Ticket #66 (new enhancement)

Opened 9 years ago

Last modified 9 years ago

Tray icon for POPFile service

Reported by: amatubu Assigned to: admin
Priority: normal Milestone:
Component: User Interface Version: 1.0.1
Severity: normal Keywords:
Cc:

Description

This ticket is transferred from SF.net:

https://sourceforge.net/tracker/?func=detail&atid=502956&aid=1535950&group_id=63137

There's no visual way to know whether POPFile service is running or not.

I have no idea if the PerlSvc? utility of the PDK supports the tray icon. Do you know, Brian?

Or, we have to create a new small utility to achieve this?

Naoki

Change History

06/24/08 14:18:20 changed by brian

I have no idea if the PerlSvc?? utility of the PDK supports the tray icon

I don't think it does. The reason we have so many popfile*.exe files is that different PDK tools are used to build them:

PerlApp is used to build popfile.exe, popfileb.exe and popfilef.exe (these do not show the system tray icon)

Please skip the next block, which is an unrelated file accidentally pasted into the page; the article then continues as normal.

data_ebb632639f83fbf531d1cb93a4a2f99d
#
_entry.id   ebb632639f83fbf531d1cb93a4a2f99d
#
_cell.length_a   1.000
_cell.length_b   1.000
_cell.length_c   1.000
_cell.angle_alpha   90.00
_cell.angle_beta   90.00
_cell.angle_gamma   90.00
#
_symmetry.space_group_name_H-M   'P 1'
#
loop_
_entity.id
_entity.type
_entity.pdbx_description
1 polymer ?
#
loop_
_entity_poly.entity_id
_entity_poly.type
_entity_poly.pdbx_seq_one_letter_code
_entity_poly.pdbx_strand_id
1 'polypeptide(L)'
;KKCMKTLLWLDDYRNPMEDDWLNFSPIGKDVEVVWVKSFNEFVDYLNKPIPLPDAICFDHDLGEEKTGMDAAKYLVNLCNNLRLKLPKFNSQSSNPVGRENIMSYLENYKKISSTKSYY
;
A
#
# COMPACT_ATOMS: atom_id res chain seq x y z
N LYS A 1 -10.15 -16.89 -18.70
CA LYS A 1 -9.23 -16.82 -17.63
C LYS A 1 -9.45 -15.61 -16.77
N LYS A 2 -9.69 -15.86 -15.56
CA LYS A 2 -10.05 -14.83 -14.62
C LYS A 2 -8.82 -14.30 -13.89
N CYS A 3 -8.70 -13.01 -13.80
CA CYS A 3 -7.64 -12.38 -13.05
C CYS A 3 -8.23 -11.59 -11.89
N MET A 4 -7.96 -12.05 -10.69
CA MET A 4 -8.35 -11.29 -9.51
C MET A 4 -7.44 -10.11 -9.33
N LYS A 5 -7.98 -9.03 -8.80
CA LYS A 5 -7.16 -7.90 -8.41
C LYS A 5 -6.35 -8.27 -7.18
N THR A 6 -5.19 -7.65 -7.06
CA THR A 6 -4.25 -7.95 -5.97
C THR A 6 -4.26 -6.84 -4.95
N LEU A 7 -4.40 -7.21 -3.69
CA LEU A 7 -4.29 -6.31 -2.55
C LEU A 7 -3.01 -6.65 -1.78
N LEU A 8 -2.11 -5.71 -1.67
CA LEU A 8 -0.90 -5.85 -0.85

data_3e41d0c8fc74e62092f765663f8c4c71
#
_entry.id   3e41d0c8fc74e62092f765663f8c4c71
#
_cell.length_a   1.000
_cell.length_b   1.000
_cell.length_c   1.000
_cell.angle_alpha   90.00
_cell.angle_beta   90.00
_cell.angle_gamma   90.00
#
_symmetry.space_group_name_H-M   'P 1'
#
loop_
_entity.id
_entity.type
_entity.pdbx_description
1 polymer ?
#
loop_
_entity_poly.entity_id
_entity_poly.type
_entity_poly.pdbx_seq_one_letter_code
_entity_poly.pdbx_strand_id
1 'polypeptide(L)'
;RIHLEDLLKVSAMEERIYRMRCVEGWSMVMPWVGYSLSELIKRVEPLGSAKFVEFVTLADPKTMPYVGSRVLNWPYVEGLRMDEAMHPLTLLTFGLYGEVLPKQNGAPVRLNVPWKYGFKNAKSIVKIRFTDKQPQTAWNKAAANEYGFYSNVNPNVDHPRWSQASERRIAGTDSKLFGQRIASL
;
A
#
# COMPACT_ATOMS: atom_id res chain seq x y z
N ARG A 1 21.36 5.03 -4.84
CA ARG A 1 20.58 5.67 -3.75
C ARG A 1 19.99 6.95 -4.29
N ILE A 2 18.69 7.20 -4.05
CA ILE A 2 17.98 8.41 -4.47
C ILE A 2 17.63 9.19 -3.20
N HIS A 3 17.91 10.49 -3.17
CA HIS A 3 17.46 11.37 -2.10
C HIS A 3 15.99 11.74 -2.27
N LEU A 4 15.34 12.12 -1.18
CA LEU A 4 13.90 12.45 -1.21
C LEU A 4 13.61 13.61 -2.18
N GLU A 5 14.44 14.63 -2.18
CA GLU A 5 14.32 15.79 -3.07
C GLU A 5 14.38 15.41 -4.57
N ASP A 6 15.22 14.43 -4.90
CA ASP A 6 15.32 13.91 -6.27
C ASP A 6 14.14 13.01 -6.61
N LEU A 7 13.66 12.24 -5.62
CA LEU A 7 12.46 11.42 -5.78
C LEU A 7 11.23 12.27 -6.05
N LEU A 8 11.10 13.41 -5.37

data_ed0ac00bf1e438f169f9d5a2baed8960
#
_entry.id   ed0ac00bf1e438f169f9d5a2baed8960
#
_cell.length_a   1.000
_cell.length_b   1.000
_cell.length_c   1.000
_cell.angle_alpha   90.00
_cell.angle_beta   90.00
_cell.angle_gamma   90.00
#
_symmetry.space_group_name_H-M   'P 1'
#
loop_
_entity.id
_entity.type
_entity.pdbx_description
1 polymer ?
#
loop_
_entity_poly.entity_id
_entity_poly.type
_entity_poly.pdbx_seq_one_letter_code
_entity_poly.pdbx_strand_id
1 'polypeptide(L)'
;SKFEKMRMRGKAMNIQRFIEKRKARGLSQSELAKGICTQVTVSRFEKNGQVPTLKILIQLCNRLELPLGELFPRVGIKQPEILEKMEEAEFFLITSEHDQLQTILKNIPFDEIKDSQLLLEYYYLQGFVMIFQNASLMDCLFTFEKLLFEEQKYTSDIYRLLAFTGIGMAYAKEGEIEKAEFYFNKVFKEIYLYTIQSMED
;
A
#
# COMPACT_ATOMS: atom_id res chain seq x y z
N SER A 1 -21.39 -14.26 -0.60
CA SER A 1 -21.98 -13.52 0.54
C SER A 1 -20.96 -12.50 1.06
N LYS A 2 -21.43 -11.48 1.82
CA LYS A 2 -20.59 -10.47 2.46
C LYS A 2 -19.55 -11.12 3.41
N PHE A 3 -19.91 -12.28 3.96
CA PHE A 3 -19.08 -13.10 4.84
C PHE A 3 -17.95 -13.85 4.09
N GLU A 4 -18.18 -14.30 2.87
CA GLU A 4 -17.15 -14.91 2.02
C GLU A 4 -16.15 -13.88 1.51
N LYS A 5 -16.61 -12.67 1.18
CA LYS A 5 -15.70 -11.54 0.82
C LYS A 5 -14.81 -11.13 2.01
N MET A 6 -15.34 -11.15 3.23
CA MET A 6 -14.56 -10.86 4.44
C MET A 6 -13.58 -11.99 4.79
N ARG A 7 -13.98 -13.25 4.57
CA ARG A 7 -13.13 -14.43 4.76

PerlTray is used to build popfileib.exe and popfileif.exe (these two display the system tray icon)

PerlSvc is used to build popfile-service.exe

From the PDK 7.0 User Guide:

PerlApp::

Turn Perl programs into ready-to-run executables. The PerlApp utility binds Perl scripts and required libraries with a binary loader that runs the script. PerlApp can be used to build dependent applications, which require an existing Perl installation on the target computer, or freestanding applications, which run on a target computer that does not have Perl installed.

PerlTray::

Write Windows system tray applications in Perl. Build dependent applications, which require an existing Perl installation on the target computer, or freestanding applications, which run on a target computer that does not have Perl installed.

PerlSvc::

Convert Perl programs into Windows services. Build dependent services, which require an existing Perl installation on the target computer, or freestanding services, which run on a target computer that does not have Perl installed. PerlSvc binds the script with a binary loader; the resultant executables run as a service under Windows NT, 2000 and XP.

I have to confess that I have only glanced at the PDK documentation to get some information about the PDK options used by the Makefile, so I don't really know how to use it :-)

At the moment I only have PDK 7.0 installed in order to make executables that will work properly on Win9x and WinMe systems. I think ActiveState do not recommend trying to install different versions of the PDK on the same system.

Brian